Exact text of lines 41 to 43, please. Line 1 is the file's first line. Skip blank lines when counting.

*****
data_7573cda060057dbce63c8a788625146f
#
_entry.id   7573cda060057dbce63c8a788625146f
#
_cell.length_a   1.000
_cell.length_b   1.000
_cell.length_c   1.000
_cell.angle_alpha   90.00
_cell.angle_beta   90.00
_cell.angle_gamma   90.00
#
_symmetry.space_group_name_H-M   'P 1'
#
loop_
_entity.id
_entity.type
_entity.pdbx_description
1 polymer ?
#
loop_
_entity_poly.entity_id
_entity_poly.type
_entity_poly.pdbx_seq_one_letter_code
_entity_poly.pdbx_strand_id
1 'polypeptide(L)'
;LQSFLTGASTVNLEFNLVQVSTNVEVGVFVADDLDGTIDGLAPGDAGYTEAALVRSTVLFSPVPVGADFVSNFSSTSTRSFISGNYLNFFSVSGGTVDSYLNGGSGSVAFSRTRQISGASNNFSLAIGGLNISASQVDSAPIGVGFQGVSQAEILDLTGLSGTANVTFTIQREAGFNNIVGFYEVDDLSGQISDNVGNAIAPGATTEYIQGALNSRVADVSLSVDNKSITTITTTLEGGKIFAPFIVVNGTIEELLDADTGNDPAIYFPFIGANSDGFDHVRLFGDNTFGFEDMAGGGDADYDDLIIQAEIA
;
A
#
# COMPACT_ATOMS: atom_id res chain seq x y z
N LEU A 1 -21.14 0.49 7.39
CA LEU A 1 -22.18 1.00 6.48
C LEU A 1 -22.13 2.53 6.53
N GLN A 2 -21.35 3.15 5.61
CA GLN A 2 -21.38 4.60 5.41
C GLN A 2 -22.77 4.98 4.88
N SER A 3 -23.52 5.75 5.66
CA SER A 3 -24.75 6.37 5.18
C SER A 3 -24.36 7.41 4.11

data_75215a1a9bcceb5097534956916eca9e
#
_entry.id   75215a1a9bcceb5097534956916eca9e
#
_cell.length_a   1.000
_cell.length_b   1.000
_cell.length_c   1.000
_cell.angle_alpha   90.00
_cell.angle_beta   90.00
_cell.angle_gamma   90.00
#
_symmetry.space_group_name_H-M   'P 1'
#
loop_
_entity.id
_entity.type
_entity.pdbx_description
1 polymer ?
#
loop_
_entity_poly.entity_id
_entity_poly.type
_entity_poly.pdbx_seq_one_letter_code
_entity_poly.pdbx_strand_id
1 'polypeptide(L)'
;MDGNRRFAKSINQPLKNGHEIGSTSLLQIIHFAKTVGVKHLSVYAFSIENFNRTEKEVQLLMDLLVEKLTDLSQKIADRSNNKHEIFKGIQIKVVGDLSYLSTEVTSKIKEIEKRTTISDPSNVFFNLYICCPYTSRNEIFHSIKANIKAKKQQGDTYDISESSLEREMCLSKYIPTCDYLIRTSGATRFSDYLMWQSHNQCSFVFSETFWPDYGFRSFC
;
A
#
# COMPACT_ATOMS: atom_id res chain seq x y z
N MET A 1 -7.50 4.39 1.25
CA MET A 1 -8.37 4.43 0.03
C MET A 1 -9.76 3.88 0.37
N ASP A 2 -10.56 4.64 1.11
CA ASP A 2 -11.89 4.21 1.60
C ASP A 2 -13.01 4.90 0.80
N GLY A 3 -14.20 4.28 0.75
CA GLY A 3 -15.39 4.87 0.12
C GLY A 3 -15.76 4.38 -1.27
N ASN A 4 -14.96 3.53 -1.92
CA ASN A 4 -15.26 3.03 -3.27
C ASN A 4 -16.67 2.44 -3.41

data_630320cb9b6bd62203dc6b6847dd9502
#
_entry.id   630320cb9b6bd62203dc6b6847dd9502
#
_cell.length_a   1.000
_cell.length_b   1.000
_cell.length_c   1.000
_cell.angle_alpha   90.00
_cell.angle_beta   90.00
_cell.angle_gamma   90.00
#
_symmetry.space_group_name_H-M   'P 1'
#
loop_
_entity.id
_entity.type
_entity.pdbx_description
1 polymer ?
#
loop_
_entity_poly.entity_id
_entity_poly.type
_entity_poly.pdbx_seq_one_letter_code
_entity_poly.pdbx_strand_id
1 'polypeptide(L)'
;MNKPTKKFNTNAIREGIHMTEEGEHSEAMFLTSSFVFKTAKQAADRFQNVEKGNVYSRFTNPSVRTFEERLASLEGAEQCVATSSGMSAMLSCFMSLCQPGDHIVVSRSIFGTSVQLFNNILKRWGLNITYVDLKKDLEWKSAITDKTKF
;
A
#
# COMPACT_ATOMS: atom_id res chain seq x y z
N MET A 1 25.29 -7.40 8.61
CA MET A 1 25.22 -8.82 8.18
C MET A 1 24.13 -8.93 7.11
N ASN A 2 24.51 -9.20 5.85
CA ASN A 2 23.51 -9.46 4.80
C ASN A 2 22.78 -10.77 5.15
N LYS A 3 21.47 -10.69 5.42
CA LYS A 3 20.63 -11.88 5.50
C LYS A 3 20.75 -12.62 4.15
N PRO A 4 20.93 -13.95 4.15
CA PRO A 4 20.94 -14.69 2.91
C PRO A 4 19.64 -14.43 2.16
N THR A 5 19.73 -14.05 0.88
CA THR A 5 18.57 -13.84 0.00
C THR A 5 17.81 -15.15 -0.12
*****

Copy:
#
_entry.id   75215a1a9bcceb5097534956916eca9e
#